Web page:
Exercise
Enroll in an on-campus exercise class such as yoga, tai chi, kick-boxing or spinning. Exercise will keep you healthier and happier and will fill up time you might otherwise have spent spending money.
Feeling down and getting the urge to splurge? Instead go for a run, a bike ride, or a brisk walk. You’ll get some exercise-induced serotonin coursing through your brain and the feeling will cost you nothing.

http://www.collegescholarships.org/student-living/save-money.htm

Personal Hygiene

Below please find some tips for American appropriate and proper hygiene practices:

Most Americans wash with soap at least once a day to control body odors and brush your teeth with toothpaste at least in the morning and evening. Use underarm deodorant/antiperspirant to control perspiration odors, and wash hair as often as necessary to keep it from becoming oily.

Most Americans use perfume, cologne, mouthwash, and other scented products to give yourself an odor that others will presumably find  pleasant. However, do not use too many scented products.

Most American women shave their underams and legs.  Women also wear varying amounts of makeup on their faces. The amount of makeup considered acceptable is based solely on personal tastes and preferences.  

Clothing should not emit body odors. Most Americans wash clothing that has taken on the smell of the wearer's perspiration before it is worn again. 

Generally, you should be clean. Makeup, perfume, and cologne are not necessary for social acceptance, but cleanliness is definitely expected.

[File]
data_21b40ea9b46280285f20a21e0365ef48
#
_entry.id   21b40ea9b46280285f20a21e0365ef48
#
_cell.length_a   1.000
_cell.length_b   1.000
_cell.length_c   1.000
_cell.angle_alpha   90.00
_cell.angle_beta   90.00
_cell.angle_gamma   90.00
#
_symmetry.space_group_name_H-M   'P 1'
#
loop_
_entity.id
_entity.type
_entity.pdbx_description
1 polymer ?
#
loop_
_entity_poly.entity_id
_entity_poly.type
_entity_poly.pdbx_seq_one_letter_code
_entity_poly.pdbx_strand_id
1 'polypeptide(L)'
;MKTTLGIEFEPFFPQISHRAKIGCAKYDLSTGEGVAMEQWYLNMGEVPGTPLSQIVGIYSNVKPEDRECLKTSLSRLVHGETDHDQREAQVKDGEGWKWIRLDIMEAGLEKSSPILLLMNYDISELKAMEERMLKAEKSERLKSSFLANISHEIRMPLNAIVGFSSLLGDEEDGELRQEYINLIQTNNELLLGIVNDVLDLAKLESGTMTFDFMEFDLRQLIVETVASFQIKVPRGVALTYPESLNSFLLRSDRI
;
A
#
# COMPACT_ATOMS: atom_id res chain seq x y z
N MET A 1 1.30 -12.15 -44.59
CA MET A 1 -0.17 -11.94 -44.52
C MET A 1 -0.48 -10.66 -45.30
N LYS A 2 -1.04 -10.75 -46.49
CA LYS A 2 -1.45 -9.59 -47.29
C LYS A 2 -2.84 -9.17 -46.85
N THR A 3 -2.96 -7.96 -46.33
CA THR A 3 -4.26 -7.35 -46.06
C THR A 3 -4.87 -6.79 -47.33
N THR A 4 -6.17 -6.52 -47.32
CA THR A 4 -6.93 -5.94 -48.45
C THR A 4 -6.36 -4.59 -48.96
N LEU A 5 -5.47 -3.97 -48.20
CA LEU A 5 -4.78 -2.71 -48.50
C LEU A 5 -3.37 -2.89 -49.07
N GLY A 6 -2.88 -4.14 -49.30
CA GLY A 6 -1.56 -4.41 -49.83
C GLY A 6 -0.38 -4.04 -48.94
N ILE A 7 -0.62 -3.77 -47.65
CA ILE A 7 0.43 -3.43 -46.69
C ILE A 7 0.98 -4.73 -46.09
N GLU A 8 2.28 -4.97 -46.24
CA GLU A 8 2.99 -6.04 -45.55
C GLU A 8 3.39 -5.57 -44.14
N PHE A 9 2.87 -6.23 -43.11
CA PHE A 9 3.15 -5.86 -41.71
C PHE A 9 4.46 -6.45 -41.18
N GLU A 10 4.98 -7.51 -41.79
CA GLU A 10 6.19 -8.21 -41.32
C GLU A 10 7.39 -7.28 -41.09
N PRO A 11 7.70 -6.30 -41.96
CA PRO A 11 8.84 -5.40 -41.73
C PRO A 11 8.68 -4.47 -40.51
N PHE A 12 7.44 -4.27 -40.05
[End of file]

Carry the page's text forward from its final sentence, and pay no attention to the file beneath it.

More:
http://www.webhealthcentre.com/HealthyLiving/personal_hygiene_index.aspx

Social Security/Employment

International Students at UNI will have the opportunity to apply for a Social Security Number after being hired for an on-campus job, or if they have been awarded a graduate assistantship. Social Security Numbers are issued for employment purposes only. The Social Security Administration requires proof of employment at UNI before they will accept an application for a Social Security Number.

How to Get Social Security Number and Social Security Card
To get an original number and card, you'll first need to be hired for an on-campus job or be awarded a graduate assistantship. The next step is for you to meet with Ms. Jan Rogers in the payroll office. You may schedule an appointment to meet with her by calling 273-6212. She will complete some paperwork that will be sent to the Student Employment Office here at UNI, then to International Services. When it has been signed by Ross Schupbach, the International Student Advisor, you will be contacted by telephone or e-mail. You will then be able to make arrangements for International Services to transport you to the Social Security Administration office in Waterloo, or you would be free to go there on your own to apply. You will need to complete an Application for a Social Security Card (Form SS-5), and show your I-20 or DS-2019 form, your passport, visa and I-94 card. You must submit your application in person at the Social Security Administration Office located at 3121 Greyhound Drive in Waterloo.
To get an application:
Use www.socialsecurity.gov/online/ss-5.html on the Internet
Pick one up at International Services
Call 1-800-772-1213
Or, visit a local office
There is no charge to get a Social Security card. This service is FREE.

How to Replace Your Social Security Card
To get a duplicate card because yours was lost or stolen, or a corrected card because you have changed your name, call or visit your local Social Security office to use this FREE service. You'll need to:
Complete an Application for a Social Security Card (Form SS-5).
Show evidence of your identity. If you need a corrected card, we need to see one or more documents which identify you by the old name on our records and your new name. The document showing your current identity must be of recent issuance so that we can determine your continued existence.
Show evidence of your U.S. citizenship or lawful alien status if you were born outside the U.S.